The ongoing dispute between South African athlete Caster Semenya and IAAF is getting messier by the day with recent claims that the world governing body “used” her like “a human guinea pig” by insisting she takes medication to control her testosterone.
South Africa’s Semenya, 28, is in legal dispute with the IAAF, who have said the 800m runner must take medication or compete over a different distance.
The two-time Olympic champion says the drugs made her feel “constantly sick” and have “unknown health consequences”.
“I will not allow the IAAF to use me and my body again,” said Semenya.
Semenya spoke out as the Court of Arbitration for Sport released a 163-page document explaining why it had rejected her appeal against the IAAF’s rules.
Since the Court of Arbitration for Sport’s decision she has gone to Switzerland’s Federal Supreme Court (SFT), which has temporarily suspended the IAAF ruling.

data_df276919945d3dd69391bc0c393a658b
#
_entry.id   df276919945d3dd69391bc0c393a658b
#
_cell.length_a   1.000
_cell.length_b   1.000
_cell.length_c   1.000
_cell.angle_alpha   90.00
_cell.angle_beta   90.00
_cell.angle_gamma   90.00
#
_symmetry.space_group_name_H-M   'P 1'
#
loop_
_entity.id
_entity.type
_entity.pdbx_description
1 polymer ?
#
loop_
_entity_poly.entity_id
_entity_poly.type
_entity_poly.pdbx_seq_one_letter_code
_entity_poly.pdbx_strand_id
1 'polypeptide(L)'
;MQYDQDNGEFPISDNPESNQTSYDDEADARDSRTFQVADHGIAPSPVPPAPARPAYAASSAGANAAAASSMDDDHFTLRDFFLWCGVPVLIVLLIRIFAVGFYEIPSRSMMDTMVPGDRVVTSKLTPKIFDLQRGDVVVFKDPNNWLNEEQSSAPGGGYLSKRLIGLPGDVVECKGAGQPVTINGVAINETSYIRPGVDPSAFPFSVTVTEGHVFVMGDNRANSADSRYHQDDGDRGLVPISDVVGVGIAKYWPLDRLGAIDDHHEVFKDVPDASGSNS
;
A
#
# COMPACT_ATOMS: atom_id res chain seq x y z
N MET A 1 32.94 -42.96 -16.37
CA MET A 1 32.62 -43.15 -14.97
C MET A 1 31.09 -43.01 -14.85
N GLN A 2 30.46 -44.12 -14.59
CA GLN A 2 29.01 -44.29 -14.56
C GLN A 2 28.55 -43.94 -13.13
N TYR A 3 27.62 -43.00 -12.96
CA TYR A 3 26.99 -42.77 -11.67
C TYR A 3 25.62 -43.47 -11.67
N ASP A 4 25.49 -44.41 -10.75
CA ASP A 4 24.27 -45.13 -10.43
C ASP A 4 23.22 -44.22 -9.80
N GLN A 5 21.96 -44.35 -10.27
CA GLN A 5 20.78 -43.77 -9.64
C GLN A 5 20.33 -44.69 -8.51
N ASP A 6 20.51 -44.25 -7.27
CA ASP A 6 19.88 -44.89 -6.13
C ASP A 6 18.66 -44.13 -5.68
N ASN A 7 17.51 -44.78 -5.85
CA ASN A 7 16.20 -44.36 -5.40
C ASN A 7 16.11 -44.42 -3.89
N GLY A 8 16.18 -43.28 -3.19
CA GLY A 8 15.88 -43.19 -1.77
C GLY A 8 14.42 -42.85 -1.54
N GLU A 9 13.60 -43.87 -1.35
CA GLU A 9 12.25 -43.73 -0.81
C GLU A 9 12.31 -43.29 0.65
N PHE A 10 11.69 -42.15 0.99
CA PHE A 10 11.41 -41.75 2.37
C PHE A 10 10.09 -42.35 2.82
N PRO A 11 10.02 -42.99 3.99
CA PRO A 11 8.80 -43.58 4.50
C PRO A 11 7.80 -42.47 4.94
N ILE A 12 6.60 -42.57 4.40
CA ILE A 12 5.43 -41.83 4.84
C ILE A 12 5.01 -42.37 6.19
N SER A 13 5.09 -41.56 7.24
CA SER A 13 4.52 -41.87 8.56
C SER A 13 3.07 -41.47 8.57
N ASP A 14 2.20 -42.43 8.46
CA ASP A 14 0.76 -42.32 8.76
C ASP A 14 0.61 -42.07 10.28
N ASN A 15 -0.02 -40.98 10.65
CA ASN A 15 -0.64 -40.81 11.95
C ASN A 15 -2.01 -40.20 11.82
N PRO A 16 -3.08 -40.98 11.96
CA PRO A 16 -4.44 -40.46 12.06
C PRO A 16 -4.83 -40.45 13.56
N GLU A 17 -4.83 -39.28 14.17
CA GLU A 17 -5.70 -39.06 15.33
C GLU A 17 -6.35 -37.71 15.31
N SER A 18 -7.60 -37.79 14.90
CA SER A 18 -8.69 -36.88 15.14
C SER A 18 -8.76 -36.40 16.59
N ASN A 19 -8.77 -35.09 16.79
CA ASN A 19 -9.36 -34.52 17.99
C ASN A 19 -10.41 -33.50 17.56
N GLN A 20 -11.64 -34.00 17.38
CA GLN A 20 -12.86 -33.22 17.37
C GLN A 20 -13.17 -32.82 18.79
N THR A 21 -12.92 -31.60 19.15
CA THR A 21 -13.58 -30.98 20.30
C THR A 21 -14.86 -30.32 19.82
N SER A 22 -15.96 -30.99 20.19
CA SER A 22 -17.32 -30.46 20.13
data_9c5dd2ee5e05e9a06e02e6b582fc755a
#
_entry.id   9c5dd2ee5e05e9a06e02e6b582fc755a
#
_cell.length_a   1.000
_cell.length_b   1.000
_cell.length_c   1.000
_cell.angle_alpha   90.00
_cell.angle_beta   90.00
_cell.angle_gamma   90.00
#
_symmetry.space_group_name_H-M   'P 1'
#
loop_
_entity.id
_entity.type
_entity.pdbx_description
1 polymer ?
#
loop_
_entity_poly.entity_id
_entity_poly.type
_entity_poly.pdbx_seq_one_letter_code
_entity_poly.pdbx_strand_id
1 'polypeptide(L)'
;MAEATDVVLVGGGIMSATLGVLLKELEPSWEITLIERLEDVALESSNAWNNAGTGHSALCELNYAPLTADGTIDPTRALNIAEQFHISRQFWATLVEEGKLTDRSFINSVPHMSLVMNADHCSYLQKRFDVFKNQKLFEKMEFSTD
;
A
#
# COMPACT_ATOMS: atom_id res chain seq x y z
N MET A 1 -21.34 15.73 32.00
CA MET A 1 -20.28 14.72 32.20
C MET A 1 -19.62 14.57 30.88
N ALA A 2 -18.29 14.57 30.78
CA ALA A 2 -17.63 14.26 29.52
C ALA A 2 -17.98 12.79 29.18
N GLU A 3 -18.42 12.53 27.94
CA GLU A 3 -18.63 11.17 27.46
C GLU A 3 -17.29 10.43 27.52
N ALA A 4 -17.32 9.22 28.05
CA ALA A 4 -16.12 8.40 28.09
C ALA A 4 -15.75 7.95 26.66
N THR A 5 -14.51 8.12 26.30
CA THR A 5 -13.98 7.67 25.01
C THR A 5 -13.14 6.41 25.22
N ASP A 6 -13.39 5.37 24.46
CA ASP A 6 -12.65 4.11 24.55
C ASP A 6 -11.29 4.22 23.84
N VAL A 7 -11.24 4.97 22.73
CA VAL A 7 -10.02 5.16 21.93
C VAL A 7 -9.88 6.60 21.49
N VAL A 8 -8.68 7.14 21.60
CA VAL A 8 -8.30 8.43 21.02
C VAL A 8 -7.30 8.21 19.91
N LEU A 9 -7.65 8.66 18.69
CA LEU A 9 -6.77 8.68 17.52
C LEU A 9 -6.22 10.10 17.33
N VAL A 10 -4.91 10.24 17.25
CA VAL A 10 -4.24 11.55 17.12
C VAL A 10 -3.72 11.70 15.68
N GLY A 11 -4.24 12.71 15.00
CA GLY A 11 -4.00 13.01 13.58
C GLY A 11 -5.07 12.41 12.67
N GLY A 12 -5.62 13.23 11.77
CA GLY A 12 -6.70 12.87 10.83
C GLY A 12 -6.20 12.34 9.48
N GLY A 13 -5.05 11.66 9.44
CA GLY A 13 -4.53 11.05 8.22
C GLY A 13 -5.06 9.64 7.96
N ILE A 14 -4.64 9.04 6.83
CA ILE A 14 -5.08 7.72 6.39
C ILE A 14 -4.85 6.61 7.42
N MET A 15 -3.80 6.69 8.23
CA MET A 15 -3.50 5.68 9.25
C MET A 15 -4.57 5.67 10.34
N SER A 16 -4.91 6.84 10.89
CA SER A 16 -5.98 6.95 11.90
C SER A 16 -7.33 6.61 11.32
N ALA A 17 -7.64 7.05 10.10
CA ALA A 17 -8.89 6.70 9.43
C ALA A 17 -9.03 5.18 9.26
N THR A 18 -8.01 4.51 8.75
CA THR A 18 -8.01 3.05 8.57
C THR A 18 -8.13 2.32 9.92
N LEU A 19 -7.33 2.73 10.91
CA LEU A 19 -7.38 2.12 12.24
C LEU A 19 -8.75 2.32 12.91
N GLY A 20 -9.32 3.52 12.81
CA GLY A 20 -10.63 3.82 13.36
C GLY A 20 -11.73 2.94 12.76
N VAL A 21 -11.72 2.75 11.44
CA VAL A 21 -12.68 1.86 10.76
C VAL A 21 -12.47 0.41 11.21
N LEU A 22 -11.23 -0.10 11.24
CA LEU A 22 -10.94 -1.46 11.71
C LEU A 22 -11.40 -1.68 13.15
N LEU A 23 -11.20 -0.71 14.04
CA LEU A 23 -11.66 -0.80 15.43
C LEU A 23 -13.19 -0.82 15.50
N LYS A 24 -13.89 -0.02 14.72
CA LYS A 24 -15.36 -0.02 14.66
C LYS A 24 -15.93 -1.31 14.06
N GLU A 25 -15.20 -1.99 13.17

“The IAAF used me in the past as a human guinea pig to experiment with how the medication they required me to take would affect my testosterone levels,” added Semenya.
“Even though the hormonal drugs made me feel constantly sick, the IAAF now wants to enforce even stricter thresholds with unknown health consequences.
“I am concerned that other female athletes will feel compelled to let the IAAF drug them and test the effectiveness and negative health effects of different hormonal drugs. This cannot be allowed to happen.”